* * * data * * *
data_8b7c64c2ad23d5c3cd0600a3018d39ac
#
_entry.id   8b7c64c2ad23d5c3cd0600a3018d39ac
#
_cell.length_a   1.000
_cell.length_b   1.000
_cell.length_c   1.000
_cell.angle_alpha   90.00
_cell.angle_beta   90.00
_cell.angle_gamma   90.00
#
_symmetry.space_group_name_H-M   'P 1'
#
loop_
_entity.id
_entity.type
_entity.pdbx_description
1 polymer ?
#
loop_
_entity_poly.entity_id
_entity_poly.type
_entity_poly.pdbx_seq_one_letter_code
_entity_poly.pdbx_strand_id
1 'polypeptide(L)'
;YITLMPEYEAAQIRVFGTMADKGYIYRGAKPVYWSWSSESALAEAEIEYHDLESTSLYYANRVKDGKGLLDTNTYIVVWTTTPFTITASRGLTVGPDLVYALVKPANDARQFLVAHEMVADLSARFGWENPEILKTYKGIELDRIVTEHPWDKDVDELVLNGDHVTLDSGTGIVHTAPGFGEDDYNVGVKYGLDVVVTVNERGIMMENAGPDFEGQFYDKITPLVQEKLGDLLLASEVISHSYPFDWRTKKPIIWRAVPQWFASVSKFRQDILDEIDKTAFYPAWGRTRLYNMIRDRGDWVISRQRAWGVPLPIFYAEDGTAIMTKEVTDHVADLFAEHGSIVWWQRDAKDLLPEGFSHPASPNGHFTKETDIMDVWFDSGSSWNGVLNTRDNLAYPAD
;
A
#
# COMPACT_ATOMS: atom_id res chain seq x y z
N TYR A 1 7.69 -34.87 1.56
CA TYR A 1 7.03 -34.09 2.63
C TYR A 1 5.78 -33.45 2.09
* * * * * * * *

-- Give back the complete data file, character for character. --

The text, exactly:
data_8b7c64c2ad23d5c3cd0600a3018d39ac
#
_entry.id   8b7c64c2ad23d5c3cd0600a3018d39ac
#
_cell.length_a   1.000
_cell.length_b   1.000
_cell.length_c   1.000
_cell.angle_alpha   90.00
_cell.angle_beta   90.00
_cell.angle_gamma   90.00
#
_symmetry.space_group_name_H-M   'P 1'
#
loop_
_entity.id
_entity.type
_entity.pdbx_description
1 polymer ?
#
loop_
_entity_poly.entity_id
_entity_poly.type
_entity_poly.pdbx_seq_one_letter_code
_entity_poly.pdbx_strand_id
1 'polypeptide(L)'
;YITLMPEYEAAQIRVFGTMADKGYIYRGAKPVYWSWSSESALAEAEIEYHDLESTSLYYANRVKDGKGLLDTNTYIVVWTTTPFTITASRGLTVGPDLVYALVKPANDARQFLVAHEMVADLSARFGWENPEILKTYKGIELDRIVTEHPWDKDVDELVLNGDHVTLDSGTGIVHTAPGFGEDDYNVGVKYGLDVVVTVNERGIMMENAGPDFEGQFYDKITPLVQEKLGDLLLASEVISHSYPFDWRTKKPIIWRAVPQWFASVSKFRQDILDEIDKTAFYPAWGRTRLYNMIRDRGDWVISRQRAWGVPLPIFYAEDGTAIMTKEVTDHVADLFAEHGSIVWWQRDAKDLLPEGFSHPASPNGHFTKETDIMDVWFDSGSSWNGVLNTRDNLAYPAD
;
A
#
# COMPACT_ATOMS: atom_id res chain seq x y z
N TYR A 1 7.69 -34.87 1.56
CA TYR A 1 7.03 -34.09 2.63
C TYR A 1 5.78 -33.45 2.09